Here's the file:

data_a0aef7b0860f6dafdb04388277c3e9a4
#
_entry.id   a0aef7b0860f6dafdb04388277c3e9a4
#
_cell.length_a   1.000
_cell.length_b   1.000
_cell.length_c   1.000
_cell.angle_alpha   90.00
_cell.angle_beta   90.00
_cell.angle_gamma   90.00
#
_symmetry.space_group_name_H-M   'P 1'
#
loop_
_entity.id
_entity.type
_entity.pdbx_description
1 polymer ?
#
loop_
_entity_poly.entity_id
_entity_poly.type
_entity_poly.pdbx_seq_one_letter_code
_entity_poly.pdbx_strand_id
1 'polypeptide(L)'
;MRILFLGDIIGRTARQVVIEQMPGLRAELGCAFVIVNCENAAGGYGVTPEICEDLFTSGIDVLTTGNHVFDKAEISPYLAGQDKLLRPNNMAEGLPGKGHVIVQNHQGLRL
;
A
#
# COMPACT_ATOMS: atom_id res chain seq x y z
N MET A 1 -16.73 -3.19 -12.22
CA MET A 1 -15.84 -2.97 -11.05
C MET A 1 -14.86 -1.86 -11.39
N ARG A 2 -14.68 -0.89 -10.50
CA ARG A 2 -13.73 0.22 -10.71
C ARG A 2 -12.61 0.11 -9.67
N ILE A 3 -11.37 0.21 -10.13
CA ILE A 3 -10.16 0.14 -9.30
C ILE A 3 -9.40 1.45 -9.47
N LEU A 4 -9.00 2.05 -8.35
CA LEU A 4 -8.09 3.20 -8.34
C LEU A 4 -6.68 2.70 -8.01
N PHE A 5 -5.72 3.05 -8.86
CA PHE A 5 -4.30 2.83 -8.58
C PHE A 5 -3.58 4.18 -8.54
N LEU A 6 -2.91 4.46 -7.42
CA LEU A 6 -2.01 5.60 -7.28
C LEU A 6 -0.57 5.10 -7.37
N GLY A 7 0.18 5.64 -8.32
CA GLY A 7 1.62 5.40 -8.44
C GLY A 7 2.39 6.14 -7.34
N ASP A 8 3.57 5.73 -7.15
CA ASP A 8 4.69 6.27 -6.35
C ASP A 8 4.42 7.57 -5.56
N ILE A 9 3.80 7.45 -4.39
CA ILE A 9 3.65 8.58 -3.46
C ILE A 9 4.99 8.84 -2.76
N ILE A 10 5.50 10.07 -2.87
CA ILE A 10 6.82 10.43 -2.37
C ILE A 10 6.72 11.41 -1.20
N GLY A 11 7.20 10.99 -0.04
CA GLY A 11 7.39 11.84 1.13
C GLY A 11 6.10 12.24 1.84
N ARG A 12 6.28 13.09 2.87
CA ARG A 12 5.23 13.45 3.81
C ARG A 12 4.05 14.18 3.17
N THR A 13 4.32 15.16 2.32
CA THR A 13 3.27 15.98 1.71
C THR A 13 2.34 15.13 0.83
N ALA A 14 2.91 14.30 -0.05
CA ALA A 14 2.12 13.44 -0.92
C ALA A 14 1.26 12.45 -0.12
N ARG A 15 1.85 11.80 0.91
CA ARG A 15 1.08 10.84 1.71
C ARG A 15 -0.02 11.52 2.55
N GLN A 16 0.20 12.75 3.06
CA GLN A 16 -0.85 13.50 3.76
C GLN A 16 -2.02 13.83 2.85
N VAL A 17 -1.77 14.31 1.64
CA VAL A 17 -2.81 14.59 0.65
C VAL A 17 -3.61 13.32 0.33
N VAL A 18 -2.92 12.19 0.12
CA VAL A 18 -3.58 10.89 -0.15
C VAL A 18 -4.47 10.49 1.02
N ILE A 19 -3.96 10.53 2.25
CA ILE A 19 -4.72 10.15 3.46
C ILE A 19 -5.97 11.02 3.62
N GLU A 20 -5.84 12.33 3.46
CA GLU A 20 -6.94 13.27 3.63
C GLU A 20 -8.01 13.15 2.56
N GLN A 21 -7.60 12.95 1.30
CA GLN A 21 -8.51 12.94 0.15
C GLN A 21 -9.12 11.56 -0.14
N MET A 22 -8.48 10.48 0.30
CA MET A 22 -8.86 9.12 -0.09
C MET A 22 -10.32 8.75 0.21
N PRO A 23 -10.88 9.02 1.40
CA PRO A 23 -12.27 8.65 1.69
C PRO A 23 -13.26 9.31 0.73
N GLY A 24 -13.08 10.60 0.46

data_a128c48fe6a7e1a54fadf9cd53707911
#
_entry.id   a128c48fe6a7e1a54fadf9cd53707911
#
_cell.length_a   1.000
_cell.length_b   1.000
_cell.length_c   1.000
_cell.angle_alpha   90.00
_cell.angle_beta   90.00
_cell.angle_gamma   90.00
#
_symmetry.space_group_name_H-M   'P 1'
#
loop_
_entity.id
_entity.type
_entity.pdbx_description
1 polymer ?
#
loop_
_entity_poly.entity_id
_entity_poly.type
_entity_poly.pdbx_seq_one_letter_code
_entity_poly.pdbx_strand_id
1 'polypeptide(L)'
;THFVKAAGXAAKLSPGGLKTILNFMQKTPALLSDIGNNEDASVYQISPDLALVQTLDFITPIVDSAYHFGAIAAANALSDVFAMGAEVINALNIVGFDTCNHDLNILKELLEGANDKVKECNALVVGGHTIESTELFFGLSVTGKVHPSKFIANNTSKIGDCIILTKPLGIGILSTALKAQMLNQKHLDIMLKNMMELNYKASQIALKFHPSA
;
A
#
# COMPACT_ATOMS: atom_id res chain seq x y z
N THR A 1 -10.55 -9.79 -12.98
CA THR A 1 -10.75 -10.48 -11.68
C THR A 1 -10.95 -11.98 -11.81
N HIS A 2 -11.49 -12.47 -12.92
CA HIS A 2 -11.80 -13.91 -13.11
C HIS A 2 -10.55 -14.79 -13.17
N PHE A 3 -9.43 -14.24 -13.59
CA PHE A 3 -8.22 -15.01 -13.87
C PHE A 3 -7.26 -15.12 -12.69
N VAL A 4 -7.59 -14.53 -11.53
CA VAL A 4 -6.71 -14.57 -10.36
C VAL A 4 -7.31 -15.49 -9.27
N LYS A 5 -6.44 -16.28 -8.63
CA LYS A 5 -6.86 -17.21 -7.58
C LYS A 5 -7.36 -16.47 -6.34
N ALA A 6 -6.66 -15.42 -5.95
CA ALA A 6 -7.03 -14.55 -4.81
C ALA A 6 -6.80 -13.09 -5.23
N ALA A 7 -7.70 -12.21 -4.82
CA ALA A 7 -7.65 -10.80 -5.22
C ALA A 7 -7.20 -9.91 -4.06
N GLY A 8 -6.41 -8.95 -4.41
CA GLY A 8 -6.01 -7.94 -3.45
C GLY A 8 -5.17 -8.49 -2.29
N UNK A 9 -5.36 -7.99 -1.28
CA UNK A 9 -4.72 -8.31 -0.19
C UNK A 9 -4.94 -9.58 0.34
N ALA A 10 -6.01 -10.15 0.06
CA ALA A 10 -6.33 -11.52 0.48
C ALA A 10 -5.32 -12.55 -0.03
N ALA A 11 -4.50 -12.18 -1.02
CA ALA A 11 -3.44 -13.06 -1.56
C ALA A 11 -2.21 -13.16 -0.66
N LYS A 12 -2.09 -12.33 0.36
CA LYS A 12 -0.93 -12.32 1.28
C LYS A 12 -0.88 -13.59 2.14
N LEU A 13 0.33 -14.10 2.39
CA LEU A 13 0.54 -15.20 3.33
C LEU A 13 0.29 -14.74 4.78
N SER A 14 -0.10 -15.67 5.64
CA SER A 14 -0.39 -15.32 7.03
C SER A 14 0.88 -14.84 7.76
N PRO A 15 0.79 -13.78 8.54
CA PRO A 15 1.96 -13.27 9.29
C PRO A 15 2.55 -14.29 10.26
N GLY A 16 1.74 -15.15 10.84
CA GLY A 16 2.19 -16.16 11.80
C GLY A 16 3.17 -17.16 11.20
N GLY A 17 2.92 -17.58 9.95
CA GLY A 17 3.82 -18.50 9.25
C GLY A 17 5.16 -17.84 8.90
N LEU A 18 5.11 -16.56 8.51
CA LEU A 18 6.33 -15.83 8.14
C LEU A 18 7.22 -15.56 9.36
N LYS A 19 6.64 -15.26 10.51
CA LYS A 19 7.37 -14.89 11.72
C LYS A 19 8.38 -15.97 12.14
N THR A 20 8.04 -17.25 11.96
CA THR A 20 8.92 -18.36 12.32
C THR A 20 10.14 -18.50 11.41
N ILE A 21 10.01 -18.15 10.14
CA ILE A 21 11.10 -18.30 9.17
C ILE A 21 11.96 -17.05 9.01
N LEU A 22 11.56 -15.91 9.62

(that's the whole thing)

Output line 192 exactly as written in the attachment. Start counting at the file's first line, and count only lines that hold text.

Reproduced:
CA ILE A 21 11.10 -18.30 9.17